1 12,835 759
Use of continuous subglottic suction in established ventilator associated pneumonia
Ahmed A Alsaddique
January-June 2009, 3(1):20-24
Background. Pneumonia is the most common nosocomial infection in intensive care units. Most of ICU­acquired pneumonias occur during mechanical ventilation; about half of them develop in the first four days after intubation. Ventilator-associated pneumonia (VAP) can be a lethal complication as it carries a mortality that may approach 50%. Methods. Continuous subglottic suction was utilized in seventeen post cardiac surgery patients with established VAP as part of the management protocol. These patients were compared with a group of 12 patients who did not have continuous subglottic suction part of their management. Results. Institution of continuous subglottic suction in patients with established ventilator associated pneumonia is of value in reducing the number of ventilator dependent days. It also decreases the likelihood of further deterioration in the pulmonary function and reduces the need for antimicrobial agents. Conclusion. Continuous subglottic suction is beneficial in case of established VAP. It prevents further soilage of the airways, speeds up convalescence and shortens the ICU stay. Ideally, it should be instituted early on in case of prolonged mechanical ventilation as one of the effective measures for the prevention of this kind of pneumonia.
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Comparing oral gabapentin versus clonidine as premedication on early postoperative pain, nausea and vomiting following general anesthesia
Sussan Soltani Mohammadi, Mirsadegh Seyedi
January-June 2009, 3(1):25-28
Background. Prevention and treatment of postoperative pain and postoperative nausea and vomiting (PONV), continue to be a major challenge in the postoperative care. This study was designed to compare the effects of small dose of oral gabapentin versus clonidine as premedication on early postoperative pain and on PONV in patients undergoing elective abdominal surgery under general anesthesia. Methods. In a randomized placebo controlled study, 120 ASA I and II patients scheduled for elective abdominal surgery were randomly assigned to receive either 0.2mg oral clonidine (n=40) or 300mg gabapentin (n=40) or placebo (n=40) 1hr before surgery. They were anesthetized using the same technique. Demographic data, post operative visual analogue scale (VAS), PONV and total morphine consumption by PCA pump were recorded in the recovery room and during first 6 hr after surgery. Results. Two patients in gabapentin compared with 13 patients in clonidine group (p<0.05) and 29 patients in placebo group (p<0.05) had VAS >3 in recovery room. The mean morphine consumptions were 4.75±7.5, 1.95±5.51 and 1.56±1.5mg in placebo, clonidine and gabapentin group with significant differences (P<0.05). These measurements were 18±15.8, 13.1±12.6 and 12.1±12.9 mg respectively during first 6 hr after surgery with significant differences (P<0.05). PONV was not statistically different between the study groups in the recovery room and during first 6 hr after the surgery. Conclusion. This study showed that oral premedication with 300mg gabapentin reduces postoperative pain and total morphine consumption but not PONV during recovery and in the first 6 hr after abdominal surgery.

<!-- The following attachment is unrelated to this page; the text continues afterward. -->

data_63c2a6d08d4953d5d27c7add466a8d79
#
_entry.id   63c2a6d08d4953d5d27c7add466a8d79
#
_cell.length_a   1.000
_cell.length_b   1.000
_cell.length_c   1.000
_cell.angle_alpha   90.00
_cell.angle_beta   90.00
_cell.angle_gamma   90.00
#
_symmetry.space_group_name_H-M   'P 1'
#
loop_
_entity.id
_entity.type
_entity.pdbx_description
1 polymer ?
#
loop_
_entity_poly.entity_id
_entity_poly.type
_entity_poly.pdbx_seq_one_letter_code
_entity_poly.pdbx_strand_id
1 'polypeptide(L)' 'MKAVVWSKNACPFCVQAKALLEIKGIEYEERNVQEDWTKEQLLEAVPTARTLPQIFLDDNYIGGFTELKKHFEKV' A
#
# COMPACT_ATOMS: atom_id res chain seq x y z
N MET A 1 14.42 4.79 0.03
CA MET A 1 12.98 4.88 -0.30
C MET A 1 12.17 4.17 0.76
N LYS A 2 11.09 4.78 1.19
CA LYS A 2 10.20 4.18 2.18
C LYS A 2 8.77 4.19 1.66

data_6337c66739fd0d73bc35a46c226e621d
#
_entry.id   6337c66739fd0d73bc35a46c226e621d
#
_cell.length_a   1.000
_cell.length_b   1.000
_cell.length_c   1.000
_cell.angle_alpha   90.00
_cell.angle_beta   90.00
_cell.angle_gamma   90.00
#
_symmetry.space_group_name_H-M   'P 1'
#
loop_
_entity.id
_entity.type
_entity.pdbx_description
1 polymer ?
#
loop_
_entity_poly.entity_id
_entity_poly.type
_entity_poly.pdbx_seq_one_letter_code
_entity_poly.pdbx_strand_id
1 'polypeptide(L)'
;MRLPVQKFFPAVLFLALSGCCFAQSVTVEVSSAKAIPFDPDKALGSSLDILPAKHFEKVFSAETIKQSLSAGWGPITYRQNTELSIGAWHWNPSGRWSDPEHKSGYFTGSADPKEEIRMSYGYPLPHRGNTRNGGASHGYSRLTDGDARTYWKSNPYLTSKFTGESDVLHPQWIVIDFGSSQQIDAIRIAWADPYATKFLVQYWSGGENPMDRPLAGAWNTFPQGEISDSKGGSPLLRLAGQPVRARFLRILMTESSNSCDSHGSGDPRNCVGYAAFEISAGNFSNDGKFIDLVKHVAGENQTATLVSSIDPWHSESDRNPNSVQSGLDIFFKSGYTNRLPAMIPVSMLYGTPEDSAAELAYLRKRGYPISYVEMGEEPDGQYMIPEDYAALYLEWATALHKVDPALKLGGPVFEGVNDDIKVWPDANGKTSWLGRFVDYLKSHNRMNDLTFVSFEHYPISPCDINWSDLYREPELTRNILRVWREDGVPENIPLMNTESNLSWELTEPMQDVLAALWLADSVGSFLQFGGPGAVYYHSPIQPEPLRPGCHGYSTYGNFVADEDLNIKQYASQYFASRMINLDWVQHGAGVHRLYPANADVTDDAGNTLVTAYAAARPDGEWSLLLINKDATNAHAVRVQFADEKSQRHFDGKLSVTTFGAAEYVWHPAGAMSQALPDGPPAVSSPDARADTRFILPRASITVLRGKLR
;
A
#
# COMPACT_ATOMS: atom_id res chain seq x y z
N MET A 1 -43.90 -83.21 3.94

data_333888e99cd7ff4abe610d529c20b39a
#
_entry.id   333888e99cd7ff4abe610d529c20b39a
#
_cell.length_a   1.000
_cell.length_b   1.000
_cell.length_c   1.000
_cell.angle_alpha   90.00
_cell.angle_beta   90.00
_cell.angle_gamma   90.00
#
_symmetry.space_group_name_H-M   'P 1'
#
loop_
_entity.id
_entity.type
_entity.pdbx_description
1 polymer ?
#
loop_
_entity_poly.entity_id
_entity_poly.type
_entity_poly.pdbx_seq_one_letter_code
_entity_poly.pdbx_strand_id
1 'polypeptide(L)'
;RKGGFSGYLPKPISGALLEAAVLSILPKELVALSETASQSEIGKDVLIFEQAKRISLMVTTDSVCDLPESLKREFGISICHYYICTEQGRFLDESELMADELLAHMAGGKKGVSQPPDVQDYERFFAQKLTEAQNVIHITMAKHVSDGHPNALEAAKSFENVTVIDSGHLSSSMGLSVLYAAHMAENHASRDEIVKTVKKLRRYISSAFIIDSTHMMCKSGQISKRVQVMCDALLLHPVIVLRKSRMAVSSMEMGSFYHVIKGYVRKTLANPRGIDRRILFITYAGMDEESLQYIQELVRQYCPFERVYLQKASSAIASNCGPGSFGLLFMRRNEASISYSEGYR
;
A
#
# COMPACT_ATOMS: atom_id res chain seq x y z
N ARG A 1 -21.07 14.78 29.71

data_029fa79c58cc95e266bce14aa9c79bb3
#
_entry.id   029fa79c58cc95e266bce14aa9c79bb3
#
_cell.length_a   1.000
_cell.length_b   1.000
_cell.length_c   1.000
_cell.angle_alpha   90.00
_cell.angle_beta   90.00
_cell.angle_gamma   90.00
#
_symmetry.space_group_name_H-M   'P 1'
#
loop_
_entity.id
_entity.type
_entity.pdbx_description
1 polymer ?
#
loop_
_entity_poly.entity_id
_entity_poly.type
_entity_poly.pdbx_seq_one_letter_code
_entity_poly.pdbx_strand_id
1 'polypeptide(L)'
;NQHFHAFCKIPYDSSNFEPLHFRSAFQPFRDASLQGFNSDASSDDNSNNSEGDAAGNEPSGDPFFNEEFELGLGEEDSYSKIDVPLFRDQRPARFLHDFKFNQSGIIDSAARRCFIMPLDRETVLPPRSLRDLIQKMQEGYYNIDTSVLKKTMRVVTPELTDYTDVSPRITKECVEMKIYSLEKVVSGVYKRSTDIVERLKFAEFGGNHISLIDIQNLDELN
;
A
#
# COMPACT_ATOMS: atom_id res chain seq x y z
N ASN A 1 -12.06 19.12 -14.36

1 3,090 518
Respiratory difficulties encountered during posterior fossa exploration
Mohamad Said Maani Takrouri, Mohammad Ismail Saqer, Ayman Al-Banyan
January-June 2009, 3(1):39-40
This report describes an unusual case of obstruction of a reinforced endotracheal tube during posterior Fossa exploration to excise glioma tumor. An 11-year-old male child, scheduled for excision of a glioma in the prone position. The trachea was intubated using a 5.0-mm nylon reinforced latex endotracheal tube (TT). The anesthesiologist ventilated his lungs with a mixture of isoflurane 1.0 MAC in oxygen (35%) and medical air. It was observed that his peak airway pressure was 21 cm H2O at the beginning of anaesthesia, increased to 26 cm H2O over three hours. After that and over 30 min, the peak reached 35 cm H2O, while the end-tidal CO2 pressure was 45 mmHg then gradually increased to 100 mmHg. The anesthesiologists suspected partial obstruction of the tracheal tube (TT). However, the anesthesiologists could not pass a suction catheter through the TT. The anesthesiologist could not advance a suction catheter beyond 8 cm. Re-intubation of the trachea with a 5.5 mm PVC TT relieved the airway obstruction. The termination of surgery allowed to take a chest x­ray which revealed unimpressive marginal pneumothorax which was drained but did not relieved the difficulties. The recording of tissue oxygen saturation and end tidal CO2 were consistent with gradual subtotal obstruction which allowed oxygenation, and delivering inhalational agent but retention of carbon dioxide. In this report we described an unusual incidence of tracheal tube obstruction complicated by presence of small pneumothorax which was successfully treated.